www.worldtravelguide.net/guides/europe/germany/frankfurt/shopping/#:~:text=The largest shopping centres in Frankfurt are the,close to Frankfurt is the Main-Taunus-Zentrum in Sulzbach.
- The largest shopping centres in Frankfurt are the Nordwest Zentrum, Walter-Möller-Platz 2, the Hessen Centre, Borsigallee 26 and the Isenburg-Zentrum, Hermesstrasse 4. The Skyline Plaza Frankfurt, Europa-Allee 6, has 170 shops, restaurants and a spa. A large shopping centre close to Frankfurt is the Main-Taunus-Zentrum in Sulzbach.
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Shopping in Frankfurt Kleinmarkthalle. Skyline Plaza. MyZeil. Schillermarkt. Goethestrasse. Bitter & Zart. Karmeliterkloster. Fattoria La Vialla. Samsonite. Teddy-Paradies. Airport Boutique. Germany & More. Swarovski. Quicker's. Leinwandhaus. Hugo Boss. ARTime Gallery. Die ...
Shopping in Frankfurt Exquisite and exclusive. Featuring everything from Armani to Versace, Goethestraße is home to luxury labels and top... Unusual and individual. Far away from the humdrum of the mainstream, Frankfurt has countless independent boutiques... Tax Free Shopping. Zeil shopping ...
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#7 of 225 Shopping in Frankfurt “ The central Schillerstreet around the corner of Frankfurt stock exchange hosts the Schillermarkt each Friday from morning to around 6.30 pm with up to 40 farmers and little booths to stroll around and shop for fre...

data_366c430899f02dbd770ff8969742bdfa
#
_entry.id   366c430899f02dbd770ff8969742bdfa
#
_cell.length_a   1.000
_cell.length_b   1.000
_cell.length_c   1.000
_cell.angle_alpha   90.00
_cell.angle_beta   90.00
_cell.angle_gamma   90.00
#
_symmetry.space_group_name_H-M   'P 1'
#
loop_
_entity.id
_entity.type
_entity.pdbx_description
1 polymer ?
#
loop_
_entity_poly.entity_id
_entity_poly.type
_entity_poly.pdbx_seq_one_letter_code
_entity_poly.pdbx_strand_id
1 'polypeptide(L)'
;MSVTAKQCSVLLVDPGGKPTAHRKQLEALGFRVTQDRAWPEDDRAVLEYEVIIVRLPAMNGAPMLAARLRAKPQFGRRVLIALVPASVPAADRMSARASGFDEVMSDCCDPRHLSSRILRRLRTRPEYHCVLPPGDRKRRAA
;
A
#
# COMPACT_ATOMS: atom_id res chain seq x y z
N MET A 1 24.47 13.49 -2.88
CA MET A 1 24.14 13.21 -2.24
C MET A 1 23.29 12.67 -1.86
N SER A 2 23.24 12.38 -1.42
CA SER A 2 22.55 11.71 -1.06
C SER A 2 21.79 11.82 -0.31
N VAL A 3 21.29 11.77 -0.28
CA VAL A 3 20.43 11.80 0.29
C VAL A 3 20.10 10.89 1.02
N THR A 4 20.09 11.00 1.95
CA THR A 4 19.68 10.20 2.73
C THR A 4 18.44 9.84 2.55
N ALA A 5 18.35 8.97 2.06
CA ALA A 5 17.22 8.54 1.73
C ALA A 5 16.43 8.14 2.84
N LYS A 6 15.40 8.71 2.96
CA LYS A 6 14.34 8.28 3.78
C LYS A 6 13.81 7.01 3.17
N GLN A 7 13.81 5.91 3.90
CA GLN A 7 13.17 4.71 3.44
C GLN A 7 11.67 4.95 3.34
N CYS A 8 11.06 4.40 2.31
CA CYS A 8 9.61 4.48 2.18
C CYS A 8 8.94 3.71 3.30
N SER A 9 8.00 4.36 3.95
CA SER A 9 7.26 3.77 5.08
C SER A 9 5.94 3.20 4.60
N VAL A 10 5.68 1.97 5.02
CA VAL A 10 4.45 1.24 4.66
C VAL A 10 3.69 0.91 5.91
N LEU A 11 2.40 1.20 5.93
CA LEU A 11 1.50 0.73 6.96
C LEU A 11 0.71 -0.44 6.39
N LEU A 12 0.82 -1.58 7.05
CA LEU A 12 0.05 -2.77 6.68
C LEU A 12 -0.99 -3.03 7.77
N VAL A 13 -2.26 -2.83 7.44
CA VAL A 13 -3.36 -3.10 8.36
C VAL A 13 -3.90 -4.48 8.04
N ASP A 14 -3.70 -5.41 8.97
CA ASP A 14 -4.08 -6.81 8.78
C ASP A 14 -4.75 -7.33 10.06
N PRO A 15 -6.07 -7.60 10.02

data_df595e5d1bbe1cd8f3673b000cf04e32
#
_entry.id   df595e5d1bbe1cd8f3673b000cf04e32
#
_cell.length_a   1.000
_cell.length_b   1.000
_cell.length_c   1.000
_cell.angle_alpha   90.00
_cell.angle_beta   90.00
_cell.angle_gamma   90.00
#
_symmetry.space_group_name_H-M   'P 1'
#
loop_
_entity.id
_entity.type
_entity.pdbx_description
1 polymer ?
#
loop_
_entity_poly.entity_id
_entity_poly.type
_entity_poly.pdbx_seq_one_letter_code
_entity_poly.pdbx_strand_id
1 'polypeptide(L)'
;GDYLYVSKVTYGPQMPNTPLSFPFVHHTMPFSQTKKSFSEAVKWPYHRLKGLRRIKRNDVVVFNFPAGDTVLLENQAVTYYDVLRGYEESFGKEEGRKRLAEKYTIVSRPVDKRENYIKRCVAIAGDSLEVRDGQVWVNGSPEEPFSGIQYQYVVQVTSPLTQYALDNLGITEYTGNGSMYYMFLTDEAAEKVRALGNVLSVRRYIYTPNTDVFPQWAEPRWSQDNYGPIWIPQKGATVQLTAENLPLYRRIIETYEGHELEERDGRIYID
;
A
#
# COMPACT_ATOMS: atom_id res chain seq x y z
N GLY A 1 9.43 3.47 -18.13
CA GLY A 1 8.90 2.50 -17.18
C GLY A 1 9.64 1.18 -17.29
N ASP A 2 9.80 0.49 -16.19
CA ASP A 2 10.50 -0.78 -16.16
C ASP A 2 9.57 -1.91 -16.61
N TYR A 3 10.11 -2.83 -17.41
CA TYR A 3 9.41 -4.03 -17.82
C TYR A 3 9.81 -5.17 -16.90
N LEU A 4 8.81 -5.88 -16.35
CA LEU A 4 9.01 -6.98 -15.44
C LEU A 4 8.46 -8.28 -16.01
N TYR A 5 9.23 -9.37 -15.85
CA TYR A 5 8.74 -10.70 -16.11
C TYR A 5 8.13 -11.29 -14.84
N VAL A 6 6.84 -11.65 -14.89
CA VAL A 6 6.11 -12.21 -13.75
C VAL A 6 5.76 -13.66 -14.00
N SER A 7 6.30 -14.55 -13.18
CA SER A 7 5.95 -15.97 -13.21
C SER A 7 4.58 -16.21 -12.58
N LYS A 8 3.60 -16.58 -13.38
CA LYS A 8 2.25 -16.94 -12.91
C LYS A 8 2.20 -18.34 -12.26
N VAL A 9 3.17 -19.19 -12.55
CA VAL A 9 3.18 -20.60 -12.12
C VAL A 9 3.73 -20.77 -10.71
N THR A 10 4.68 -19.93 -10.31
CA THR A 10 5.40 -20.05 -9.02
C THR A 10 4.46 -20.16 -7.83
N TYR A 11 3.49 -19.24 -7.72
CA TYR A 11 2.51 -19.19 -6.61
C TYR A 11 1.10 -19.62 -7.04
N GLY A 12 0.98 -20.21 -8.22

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Many shops along Zeil sell the typical local gift, the ebbelwoi(apple wine) carafe, called bembel, which comes with matching glasses. International brands can be found in the streets leading off the main thoroughfare. Goethestrasse is known for its exclusive designer clothing and jewellery boutiques. Oeder Weg and Berger Strasse offer just the opposite - small but interesting bargain and curiosity shops in which to rummage. Antiques can be found in the streets around the cathedral. Grosse Bockenheimer Strasse has the best delicatessens, fish shops, markets and wine merchants in town and the Kleinmarkthalle on Hasengasse is full of international delicacies. For something unusual, Comica, Stiftstrasse, offers comics, graphic novels and related memorabilia.
A flea market is held every other Saturday 0900-1400 either in Sachsenhausen, on the south side of the Main, or at Frankfurts's East Harbor. Head here for vintage relics and treasures that are unlikely to be found on the main shopping streets. An excellent produce market can be found on Saturday 0800-1700 and Thursday 1000-2000 on Konstablerwache Square, which is ideal for self-catering visitors. Another popular produce market is held on upper Berger Strasse between the clock tower and Saalburgstrasse on Wednesday 0800-1830 and on Saturday 0800-1600. The produce market on Schillerstrasse takes place on Friday 0900-1830.
The pedestrian street, Zeil (from Hauptwache to Konstablerwache), is the city's major shopping street and is lined with well-known department stores. The shopping centre MyZeil, Zeil 106, attracts visitors with around 100 shops, restaurants and cafés. The largest shopping centres in Frankfurt are the Nordwest Zentrum, Walter-Möller-Platz 2, the Hessen Centre, Borsigallee 26 and the Isenburg-Zentrum, Hermesstrasse 4. The Skyline Plaza Frankfurt, Europa-Allee 6, has 170 shops, restaurants and a spa. A large shopping centre close to Frankfurt is the Main-Taunus-Zentrum in Sulzbach.